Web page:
Even as Lockheed Martin execs are complaining about a new Pentagon policy that wants to push some of the cost overruns on the F-35 Joint Strike Fighter onto the company, costs incurred for fixing already built or nearly built airplanes to resolve problems now being uncovered in testing, the company -- and the Department of Defense are paying the bills in other ways.
Bloomberg reports, what Lockheed officials didn't say yesterday, that the Pentagon has had to reduce its next order of F-35s from 34 planes to 30 so that it can find the money to pay for making changes to the 61 planes already in production to cover problems that been discovered along the way in testing.
It seems that Congress, beginning to face up to the nation's astounding deficit problem, is no longer willing to just write more checks for the F-35 program.
Over the last decade and more, longtime observers of the Pentagon's weapon's buying practices both outside the government and inside (read any GAO report on the F-35) warned against producing airplanes before the test program was at least well down the runway. Here's a commentary from a 2009 article in Jane's by Winslow wheeler and Pierre Sprey.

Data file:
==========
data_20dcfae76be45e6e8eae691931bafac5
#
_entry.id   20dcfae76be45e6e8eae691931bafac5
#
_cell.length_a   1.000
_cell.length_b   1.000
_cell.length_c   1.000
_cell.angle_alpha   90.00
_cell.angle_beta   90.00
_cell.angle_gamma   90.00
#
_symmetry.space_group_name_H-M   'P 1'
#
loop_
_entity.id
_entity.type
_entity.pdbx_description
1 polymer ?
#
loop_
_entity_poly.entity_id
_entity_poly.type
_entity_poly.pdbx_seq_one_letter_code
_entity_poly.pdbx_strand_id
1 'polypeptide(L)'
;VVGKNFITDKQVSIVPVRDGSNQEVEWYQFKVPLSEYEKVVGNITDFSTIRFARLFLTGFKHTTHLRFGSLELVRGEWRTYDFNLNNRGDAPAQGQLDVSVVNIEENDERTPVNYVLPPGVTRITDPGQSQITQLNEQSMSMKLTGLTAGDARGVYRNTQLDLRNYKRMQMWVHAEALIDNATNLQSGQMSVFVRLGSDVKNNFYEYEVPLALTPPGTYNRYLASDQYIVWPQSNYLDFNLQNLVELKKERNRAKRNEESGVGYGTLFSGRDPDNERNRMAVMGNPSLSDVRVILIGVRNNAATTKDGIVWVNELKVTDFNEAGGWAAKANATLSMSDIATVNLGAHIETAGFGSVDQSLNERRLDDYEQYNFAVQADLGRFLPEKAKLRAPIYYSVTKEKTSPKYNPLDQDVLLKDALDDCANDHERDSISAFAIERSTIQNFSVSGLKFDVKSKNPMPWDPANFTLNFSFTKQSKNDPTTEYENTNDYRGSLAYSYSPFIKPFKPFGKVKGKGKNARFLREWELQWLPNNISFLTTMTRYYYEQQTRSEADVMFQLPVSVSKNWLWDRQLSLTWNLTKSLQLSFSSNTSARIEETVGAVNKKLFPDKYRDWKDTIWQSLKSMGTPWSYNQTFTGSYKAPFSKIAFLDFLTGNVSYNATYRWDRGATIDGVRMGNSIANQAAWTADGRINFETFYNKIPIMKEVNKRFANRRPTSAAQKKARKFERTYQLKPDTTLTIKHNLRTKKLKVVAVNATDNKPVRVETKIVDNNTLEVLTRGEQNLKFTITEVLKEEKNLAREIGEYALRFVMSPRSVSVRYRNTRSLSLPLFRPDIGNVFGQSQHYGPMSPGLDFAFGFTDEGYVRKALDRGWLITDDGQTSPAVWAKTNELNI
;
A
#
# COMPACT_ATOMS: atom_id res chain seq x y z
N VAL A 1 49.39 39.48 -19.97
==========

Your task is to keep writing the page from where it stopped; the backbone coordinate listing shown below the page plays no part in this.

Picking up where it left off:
Instead of embracing “fly before you buy”, they are rushing headlong into their plan to produce up to 513 aircraft with only two per cent of flight testing now complete. In that handful of test hours, the programme has already discovered significant problems in the avionics and engine that now must be fixed.
Even more astounding, the programme plans to verify only 17 per cent of the aircraft’s characteristics with flight-testing, according to the Government Accountability Office and Pentagon insiders. The rest will be verified by computer simulations, testbeds, and desk studies. Desk studies?
Here's the full article. Download Wheeler-Sprey on F 35 and Gates as in Janes
Contractors like Lockheed want concurrency because they tend to make higher profit margins on production than they do on research and development. The military likes it because once people are employed building weapons they now Congress rarely kills a troubled program.